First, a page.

If you're looking for a twist on tradition, try this recipe from Israeli celebrity chef-restaurateur Israel Aharoni. A few caveats: Make sure the stuffed matzoh balls are lightly browned on all sides before transferring them to the chicken broth; that will help keep the balls from falling apart in the soup. Close the matzoh ball mixture around the chicken liver completely, to avoid any breaks. And don't worry if the balls are not completely round. They will float, and they will taste great.
Empire brand chicken schmaltz (rendered fat) is usually available in the frozen kosher section of large grocery stores. For a shortcut, use firm, prepared chopped chicken liver from your favorite delicatessen.
Make Ahead: The matzoh ball mixture needs to rest in the refrigerator for 1 hour. The chopped liver mixture can be assembled and refrigerated for up to 5 days. The matzoh balls can be refrigerated, separate from the broth, in an airtight container for up to 1 day. Reheat in the broth over low heat.
Servings: 5 - 7
Yield: Makes 10 to 14 matzoh balls
- 1 1/2 cups plain matzoh meal, preferably Streit's (may substitute about 4 matzohs, finely ground in a food processor)
- 2 large eggs, lightly beaten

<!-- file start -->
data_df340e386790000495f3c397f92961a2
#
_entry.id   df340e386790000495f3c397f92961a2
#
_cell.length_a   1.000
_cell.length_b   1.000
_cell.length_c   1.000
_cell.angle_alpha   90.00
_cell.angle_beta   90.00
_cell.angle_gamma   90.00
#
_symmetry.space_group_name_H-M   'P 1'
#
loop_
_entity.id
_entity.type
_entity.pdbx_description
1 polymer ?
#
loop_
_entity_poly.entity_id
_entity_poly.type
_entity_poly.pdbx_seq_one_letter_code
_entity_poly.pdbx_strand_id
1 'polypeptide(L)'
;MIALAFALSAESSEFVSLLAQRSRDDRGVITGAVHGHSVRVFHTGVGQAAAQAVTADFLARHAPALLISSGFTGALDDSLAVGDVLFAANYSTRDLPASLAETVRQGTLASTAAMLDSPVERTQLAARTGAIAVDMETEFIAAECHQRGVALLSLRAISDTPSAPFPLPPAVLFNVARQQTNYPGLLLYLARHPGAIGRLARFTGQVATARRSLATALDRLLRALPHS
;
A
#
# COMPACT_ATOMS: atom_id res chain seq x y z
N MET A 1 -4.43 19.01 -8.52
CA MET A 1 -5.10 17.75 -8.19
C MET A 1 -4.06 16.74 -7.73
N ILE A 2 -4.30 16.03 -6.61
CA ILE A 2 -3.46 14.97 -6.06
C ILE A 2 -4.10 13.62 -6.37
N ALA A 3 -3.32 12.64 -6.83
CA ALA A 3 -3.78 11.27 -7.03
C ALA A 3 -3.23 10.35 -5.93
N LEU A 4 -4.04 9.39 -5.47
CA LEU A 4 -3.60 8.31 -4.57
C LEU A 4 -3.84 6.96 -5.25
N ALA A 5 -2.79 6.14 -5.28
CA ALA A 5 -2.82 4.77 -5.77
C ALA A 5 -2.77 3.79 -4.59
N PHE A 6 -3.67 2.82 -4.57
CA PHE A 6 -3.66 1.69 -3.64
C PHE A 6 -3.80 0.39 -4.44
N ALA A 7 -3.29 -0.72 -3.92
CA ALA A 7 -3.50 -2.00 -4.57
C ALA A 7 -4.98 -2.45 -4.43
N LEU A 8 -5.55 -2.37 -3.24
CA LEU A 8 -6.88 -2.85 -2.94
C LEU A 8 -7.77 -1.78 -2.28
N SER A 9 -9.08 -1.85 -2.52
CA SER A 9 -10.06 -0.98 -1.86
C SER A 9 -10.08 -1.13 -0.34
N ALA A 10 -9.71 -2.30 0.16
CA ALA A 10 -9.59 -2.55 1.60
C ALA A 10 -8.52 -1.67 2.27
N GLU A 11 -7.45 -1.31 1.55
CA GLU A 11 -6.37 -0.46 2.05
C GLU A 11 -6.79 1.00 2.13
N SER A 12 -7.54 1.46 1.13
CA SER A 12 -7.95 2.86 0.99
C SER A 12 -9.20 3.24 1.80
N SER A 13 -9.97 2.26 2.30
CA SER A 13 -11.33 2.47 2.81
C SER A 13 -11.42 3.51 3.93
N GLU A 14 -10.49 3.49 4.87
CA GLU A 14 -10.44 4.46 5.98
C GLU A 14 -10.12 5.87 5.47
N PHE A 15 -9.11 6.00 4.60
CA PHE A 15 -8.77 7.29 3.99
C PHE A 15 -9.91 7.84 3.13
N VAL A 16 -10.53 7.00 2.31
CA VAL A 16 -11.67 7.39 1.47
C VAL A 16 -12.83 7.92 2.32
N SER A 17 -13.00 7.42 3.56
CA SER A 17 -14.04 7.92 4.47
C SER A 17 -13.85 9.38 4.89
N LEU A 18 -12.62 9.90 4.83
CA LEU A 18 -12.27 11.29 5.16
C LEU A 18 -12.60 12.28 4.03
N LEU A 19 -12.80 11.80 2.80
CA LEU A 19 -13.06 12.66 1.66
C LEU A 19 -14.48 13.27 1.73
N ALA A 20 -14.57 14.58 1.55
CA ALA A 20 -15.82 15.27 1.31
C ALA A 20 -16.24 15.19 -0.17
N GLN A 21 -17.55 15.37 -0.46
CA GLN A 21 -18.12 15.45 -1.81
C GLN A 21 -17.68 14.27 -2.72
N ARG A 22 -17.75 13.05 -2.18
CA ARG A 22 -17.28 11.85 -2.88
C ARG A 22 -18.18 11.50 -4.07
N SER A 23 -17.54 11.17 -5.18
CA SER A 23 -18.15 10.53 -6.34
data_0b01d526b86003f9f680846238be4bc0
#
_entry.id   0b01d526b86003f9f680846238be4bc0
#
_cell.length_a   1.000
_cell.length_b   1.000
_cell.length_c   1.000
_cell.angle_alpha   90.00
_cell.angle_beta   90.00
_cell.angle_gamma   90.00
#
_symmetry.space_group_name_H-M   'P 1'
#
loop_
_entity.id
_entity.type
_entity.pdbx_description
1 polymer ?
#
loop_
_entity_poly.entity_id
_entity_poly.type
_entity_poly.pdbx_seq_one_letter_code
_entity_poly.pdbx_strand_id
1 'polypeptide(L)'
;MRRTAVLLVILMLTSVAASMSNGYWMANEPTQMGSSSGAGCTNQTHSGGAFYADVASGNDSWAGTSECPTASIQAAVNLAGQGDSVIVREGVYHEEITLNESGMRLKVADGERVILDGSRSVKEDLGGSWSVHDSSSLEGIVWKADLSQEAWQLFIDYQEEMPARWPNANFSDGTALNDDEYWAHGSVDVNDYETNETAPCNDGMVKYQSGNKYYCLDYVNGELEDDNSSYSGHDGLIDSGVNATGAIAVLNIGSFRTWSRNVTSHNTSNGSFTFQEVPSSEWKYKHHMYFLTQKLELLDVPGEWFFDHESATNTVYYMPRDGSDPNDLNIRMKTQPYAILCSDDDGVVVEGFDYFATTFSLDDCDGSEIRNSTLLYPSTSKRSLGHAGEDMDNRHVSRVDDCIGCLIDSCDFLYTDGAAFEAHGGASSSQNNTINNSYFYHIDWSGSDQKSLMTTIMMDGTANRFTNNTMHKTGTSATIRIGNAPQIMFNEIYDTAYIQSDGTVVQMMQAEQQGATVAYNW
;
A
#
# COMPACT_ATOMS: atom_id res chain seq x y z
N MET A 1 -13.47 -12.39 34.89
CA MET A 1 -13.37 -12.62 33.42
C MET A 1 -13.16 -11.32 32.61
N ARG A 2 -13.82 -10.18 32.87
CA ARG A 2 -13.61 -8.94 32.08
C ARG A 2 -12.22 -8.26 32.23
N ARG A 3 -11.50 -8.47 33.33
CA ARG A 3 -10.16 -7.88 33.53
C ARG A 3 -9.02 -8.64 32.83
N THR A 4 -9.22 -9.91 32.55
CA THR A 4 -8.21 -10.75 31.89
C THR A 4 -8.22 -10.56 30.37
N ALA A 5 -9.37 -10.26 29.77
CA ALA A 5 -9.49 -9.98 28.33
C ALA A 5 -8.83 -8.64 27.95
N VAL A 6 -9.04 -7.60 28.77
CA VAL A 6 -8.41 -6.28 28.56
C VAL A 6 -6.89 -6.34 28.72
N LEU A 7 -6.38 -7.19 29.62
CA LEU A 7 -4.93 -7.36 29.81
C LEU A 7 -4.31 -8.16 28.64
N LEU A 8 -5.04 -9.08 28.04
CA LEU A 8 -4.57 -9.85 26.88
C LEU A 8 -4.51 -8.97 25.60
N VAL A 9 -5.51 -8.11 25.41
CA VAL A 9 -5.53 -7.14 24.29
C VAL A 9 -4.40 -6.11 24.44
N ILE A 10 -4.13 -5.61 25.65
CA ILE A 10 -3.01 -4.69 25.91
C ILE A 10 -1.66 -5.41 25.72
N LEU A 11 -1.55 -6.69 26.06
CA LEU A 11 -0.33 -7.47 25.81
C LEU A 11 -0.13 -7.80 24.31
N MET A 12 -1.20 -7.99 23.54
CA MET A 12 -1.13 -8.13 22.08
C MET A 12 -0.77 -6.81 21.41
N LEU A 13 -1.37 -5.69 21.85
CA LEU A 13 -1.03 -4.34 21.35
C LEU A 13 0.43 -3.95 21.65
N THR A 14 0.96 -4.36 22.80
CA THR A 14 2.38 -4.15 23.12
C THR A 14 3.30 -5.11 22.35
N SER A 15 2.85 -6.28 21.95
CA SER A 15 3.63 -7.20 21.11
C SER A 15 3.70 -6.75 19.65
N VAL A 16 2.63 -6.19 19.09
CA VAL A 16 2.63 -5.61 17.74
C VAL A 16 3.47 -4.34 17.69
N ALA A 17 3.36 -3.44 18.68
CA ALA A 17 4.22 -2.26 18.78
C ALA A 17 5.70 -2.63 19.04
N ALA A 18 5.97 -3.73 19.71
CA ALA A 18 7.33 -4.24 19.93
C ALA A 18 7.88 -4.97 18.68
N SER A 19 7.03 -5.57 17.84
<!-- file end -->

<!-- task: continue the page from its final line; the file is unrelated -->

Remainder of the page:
- Leaves from 1/3 bunch flat-leaf parsley, finely chopped (1/4 cup)
- 3 tablespoons chicken schmaltz, liquefied (may substitute vegetable oil; see headnote)
- Kosher salt
- Freshly ground black pepper
- 1 cup water or club soda, or more as needed
- 1 medium onion, chopped (1 cup)
- 4 ounces fresh chicken livers, trimmed of sinew and excess fat, then rinsed
- 10 cups low-sodium chicken broth, preferably homemade (see related recipe)
Combine the matzoh meal, eggs, parsley, 1 tablespoon of the schmaltz and salt and pepper to taste in a medium bowl; mix well, then add the water or club soda and stir to incorporate. The mixture should be like a soft, coarse dough. Add water as needed. Cover with plastic wrap and refrigerate for 1 hour.
Meanwhile, make the chopped liver: Melt a tablespoon of the schmaltz in a medium skillet over medium heat. Add the onion and cook for 6 to 8 minutes, until softened. Add the chicken livers and cook for 5 to 7 minutes, stirring occasionally, until the livers are cooked through. Transfer to the bowl of a food processor; let cool slightly, then pulse a few times to form a coarse mixture. Season lightly with salt and pepper.
Heat the chicken broth in a large pot over medium-high heat until it almost comes to a boil.
Heat the remaining tablespoon of schmaltz in a medium skillet over medium heat.
Roll about 2 tablespoons of the matzoh ball mixture in your hands to form a ball. Use a finger to poke a hole in the center; fill with about a teaspoon of the chopped liver mixture. Close the matzoh ball mixture around it, sealing the hole and re-forming a ball. When you have made about 6 to 8 of them, place them in the skillet and cook for a few minutes, until lightly browned on all sides, using a fork to gently turn them as needed.
Transfer to the barely bubbling broth and cook for about 12 minutes. Transfer to individual bowls and serve with the broth; or transfer to a container, cool to room temperature, then cover and refrigerate for up to 1 day.
Adapted from "The Foods of Israel Today," by Joan Nathan (Knopf, 2001).
Tested by Bonnie S. Benwick.
E-mail questions to the Food Section at email@example.com.